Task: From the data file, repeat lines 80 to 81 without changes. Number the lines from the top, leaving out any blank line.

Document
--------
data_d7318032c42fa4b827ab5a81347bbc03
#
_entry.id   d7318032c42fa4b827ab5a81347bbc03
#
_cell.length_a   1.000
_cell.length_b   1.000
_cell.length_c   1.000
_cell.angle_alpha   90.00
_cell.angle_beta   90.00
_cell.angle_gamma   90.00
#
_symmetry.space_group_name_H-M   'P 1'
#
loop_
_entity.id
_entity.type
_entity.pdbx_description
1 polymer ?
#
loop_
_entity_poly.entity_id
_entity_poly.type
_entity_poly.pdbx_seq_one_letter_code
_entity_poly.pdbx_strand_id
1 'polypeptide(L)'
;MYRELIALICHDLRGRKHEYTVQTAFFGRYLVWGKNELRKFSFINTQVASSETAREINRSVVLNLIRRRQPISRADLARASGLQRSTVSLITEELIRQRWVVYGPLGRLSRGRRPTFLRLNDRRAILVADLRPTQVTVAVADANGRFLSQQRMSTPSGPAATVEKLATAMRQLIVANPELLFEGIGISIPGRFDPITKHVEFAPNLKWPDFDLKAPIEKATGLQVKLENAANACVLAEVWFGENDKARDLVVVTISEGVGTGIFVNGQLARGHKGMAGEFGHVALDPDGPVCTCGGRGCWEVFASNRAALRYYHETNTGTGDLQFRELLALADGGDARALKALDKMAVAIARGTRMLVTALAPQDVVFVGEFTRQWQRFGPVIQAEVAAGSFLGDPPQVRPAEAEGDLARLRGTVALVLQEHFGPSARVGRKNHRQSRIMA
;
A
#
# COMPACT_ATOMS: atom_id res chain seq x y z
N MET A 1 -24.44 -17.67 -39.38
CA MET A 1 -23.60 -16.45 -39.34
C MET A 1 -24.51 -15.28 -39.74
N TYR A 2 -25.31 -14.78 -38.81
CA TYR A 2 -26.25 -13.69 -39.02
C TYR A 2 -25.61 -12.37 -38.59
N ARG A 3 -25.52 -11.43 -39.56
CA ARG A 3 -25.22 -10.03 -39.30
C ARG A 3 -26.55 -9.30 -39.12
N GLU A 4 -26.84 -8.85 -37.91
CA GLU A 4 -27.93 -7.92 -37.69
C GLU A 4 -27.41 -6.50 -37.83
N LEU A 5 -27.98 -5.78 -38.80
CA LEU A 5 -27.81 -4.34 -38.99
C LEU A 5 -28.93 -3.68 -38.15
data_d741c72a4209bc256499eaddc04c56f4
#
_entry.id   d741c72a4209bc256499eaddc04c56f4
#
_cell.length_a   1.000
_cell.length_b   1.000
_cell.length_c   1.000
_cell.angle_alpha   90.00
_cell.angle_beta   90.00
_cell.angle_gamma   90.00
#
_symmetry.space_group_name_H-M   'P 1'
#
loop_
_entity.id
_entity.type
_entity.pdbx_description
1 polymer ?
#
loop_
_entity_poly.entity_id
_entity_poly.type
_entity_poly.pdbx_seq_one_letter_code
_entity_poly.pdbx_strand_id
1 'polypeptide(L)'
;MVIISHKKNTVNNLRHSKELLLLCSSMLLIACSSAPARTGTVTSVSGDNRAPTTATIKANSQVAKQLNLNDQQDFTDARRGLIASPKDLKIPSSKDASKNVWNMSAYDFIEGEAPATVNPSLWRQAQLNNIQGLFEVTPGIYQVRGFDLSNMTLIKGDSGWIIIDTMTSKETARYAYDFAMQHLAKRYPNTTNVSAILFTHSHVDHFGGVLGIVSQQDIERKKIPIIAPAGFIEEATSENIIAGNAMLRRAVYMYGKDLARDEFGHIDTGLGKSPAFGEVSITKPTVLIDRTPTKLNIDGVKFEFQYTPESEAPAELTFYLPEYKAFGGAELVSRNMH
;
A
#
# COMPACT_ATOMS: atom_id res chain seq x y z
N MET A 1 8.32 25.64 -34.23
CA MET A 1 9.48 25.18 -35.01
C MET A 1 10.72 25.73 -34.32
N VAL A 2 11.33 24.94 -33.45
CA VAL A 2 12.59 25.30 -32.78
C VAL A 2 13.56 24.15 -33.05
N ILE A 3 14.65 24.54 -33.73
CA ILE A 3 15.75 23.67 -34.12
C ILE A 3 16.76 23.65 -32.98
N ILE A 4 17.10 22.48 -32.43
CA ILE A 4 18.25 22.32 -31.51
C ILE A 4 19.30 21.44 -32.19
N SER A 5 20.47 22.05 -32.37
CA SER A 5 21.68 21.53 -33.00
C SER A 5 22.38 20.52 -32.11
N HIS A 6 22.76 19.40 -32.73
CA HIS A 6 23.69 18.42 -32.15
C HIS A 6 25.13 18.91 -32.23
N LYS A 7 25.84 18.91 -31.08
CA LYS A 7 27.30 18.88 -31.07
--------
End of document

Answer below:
CA VAL A 2 12.59 25.30 -32.78
C VAL A 2 13.56 24.15 -33.05